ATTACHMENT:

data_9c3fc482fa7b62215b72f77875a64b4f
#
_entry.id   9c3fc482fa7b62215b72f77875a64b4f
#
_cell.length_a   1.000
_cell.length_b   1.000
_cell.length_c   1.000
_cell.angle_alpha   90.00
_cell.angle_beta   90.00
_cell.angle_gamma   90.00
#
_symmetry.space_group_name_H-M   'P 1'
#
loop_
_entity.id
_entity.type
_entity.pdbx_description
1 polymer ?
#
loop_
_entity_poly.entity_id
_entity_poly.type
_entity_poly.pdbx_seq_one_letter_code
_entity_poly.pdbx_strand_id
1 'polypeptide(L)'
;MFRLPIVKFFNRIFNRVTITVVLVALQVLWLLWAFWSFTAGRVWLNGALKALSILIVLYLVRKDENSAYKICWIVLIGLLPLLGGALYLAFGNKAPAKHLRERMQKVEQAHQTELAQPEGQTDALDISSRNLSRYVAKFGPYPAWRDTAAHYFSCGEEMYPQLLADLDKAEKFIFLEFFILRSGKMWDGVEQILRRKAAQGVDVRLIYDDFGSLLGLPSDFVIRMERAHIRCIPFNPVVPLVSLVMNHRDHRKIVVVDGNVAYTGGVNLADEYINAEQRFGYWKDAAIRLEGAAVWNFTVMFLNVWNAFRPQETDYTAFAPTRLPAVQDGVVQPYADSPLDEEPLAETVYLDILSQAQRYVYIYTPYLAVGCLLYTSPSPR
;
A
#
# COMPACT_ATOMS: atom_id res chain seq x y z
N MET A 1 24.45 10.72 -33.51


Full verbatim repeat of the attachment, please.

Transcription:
data_9c3fc482fa7b62215b72f77875a64b4f
#
_entry.id   9c3fc482fa7b62215b72f77875a64b4f
#
_cell.length_a   1.000
_cell.length_b   1.000
_cell.length_c   1.000
_cell.angle_alpha   90.00
_cell.angle_beta   90.00
_cell.angle_gamma   90.00
#
_symmetry.space_group_name_H-M   'P 1'
#
loop_
_entity.id
_entity.type
_entity.pdbx_description
1 polymer ?
#
loop_
_entity_poly.entity_id
_entity_poly.type
_entity_poly.pdbx_seq_one_letter_code
_entity_poly.pdbx_strand_id
1 'polypeptide(L)'
;MFRLPIVKFFNRIFNRVTITVVLVALQVLWLLWAFWSFTAGRVWLNGALKALSILIVLYLVRKDENSAYKICWIVLIGLLPLLGGALYLAFGNKAPAKHLRERMQKVEQAHQTELAQPEGQTDALDISSRNLSRYVAKFGPYPAWRDTAAHYFSCGEEMYPQLLADLDKAEKFIFLEFFILRSGKMWDGVEQILRRKAAQGVDVRLIYDDFGSLLGLPSDFVIRMERAHIRCIPFNPVVPLVSLVMNHRDHRKIVVVDGNVAYTGGVNLADEYINAEQRFGYWKDAAIRLEGAAVWNFTVMFLNVWNAFRPQETDYTAFAPTRLPAVQDGVVQPYADSPLDEEPLAETVYLDILSQAQRYVYIYTPYLAVGCLLYTSPSPR
;
A
#
# COMPACT_ATOMS: atom_id res chain seq x y z
N MET A 1 24.45 10.72 -33.51